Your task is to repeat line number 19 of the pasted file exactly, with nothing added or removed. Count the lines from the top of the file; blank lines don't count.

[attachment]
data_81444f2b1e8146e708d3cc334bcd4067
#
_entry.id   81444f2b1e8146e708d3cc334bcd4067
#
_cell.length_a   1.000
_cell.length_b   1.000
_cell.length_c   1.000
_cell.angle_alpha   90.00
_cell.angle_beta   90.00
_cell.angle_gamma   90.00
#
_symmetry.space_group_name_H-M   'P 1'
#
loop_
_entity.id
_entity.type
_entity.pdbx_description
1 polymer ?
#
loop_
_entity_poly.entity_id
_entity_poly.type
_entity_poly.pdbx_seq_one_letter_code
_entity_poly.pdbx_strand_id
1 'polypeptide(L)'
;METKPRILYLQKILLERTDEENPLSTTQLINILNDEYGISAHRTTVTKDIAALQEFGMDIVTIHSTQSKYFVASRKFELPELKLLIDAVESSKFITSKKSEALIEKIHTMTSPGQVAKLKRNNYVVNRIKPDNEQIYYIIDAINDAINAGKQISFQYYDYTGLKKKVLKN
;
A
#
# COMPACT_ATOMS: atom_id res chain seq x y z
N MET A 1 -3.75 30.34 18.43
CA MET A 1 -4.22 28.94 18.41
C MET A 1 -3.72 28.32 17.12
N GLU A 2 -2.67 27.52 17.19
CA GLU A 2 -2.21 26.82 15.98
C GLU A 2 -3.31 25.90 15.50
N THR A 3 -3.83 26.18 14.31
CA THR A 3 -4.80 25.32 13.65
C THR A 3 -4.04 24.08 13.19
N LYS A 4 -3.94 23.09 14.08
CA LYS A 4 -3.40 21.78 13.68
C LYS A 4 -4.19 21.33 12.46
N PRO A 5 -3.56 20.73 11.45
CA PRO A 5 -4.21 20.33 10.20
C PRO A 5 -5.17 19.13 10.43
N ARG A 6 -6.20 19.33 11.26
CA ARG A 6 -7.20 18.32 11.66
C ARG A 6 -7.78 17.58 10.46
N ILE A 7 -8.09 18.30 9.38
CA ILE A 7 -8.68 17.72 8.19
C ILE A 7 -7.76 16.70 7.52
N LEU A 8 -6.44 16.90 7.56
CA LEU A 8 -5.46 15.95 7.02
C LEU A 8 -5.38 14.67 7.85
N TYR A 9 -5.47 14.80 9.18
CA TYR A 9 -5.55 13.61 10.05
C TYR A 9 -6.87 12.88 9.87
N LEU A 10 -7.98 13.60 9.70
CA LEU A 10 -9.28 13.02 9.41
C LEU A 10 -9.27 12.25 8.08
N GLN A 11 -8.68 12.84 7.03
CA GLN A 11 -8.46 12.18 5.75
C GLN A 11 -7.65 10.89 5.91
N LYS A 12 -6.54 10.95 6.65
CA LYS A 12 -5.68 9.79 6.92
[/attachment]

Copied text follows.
#